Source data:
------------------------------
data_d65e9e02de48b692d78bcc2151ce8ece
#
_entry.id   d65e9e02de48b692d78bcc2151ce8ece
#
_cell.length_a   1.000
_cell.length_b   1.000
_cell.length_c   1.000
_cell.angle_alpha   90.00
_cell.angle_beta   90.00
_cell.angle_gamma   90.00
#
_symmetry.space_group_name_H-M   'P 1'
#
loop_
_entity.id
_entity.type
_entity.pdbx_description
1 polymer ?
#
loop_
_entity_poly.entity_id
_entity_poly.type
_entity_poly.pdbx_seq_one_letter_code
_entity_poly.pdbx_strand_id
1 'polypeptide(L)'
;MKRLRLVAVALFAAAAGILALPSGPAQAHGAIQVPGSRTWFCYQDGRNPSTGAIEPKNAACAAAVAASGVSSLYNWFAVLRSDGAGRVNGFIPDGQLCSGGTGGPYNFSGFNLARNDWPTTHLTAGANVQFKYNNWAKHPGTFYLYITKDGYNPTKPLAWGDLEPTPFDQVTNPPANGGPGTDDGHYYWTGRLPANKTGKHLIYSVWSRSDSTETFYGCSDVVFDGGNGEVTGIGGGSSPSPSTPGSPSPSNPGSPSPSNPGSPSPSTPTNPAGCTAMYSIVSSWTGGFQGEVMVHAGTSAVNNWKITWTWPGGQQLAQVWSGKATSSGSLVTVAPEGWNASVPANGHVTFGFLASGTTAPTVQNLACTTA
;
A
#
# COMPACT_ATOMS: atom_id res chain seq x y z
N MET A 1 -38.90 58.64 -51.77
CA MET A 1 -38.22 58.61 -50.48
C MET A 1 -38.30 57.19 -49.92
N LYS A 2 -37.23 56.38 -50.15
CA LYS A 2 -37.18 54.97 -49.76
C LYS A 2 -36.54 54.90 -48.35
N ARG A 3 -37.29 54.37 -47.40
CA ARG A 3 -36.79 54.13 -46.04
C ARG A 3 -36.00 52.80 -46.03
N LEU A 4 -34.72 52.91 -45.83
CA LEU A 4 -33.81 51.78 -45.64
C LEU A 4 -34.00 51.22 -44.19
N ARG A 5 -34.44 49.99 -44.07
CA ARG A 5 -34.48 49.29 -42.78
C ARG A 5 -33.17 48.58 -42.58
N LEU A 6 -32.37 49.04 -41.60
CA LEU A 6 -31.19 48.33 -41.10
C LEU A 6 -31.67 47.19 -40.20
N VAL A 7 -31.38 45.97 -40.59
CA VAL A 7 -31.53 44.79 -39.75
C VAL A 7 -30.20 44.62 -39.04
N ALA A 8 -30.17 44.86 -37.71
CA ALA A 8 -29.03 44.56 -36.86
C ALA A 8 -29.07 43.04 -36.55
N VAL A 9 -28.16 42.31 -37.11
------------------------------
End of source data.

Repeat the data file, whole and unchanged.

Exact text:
data_d65e9e02de48b692d78bcc2151ce8ece
#
_entry.id   d65e9e02de48b692d78bcc2151ce8ece
#
_cell.length_a   1.000
_cell.length_b   1.000
_cell.length_c   1.000
_cell.angle_alpha   90.00
_cell.angle_beta   90.00
_cell.angle_gamma   90.00
#
_symmetry.space_group_name_H-M   'P 1'
#
loop_
_entity.id
_entity.type
_entity.pdbx_description
1 polymer ?
#
loop_
_entity_poly.entity_id
_entity_poly.type
_entity_poly.pdbx_seq_one_letter_code
_entity_poly.pdbx_strand_id
1 'polypeptide(L)'
;MKRLRLVAVALFAAAAGILALPSGPAQAHGAIQVPGSRTWFCYQDGRNPSTGAIEPKNAACAAAVAASGVSSLYNWFAVLRSDGAGRVNGFIPDGQLCSGGTGGPYNFSGFNLARNDWPTTHLTAGANVQFKYNNWAKHPGTFYLYITKDGYNPTKPLAWGDLEPTPFDQVTNPPANGGPGTDDGHYYWTGRLPANKTGKHLIYSVWSRSDSTETFYGCSDVVFDGGNGEVTGIGGGSSPSPSTPGSPSPSNPGSPSPSNPGSPSPSTPTNPAGCTAMYSIVSSWTGGFQGEVMVHAGTSAVNNWKITWTWPGGQQLAQVWSGKATSSGSLVTVAPEGWNASVPANGHVTFGFLASGTTAPTVQNLACTTA
;
A
#
# COMPACT_ATOMS: atom_id res chain seq x y z
N MET A 1 -38.90 58.64 -51.77
CA MET A 1 -38.22 58.61 -50.48
C MET A 1 -38.30 57.19 -49.92
N LYS A 2 -37.23 56.38 -50.15
CA LYS A 2 -37.18 54.97 -49.76
C LYS A 2 -36.54 54.90 -48.35
N ARG A 3 -37.29 54.37 -47.40
CA ARG A 3 -36.79 54.13 -46.04
C ARG A 3 -36.00 52.80 -46.03
N LEU A 4 -34.72 52.91 -45.83
CA LEU A 4 -33.81 51.78 -45.64
C LEU A 4 -34.00 51.22 -44.19
N ARG A 5 -34.44 49.99 -44.07
CA ARG A 5 -34.48 49.29 -42.78
C ARG A 5 -33.17 48.58 -42.58
N LEU A 6 -32.37 49.04 -41.60
CA LEU A 6 -31.19 48.33 -41.10
C LEU A 6 -31.67 47.19 -40.20
N VAL A 7 -31.38 45.97 -40.59
CA VAL A 7 -31.53 44.79 -39.75
C VAL A 7 -30.20 44.62 -39.04
N ALA A 8 -30.17 44.86 -37.71
CA ALA A 8 -29.03 44.56 -36.86
C ALA A 8 -29.07 43.04 -36.55
N VAL A 9 -28.16 42.31 -37.11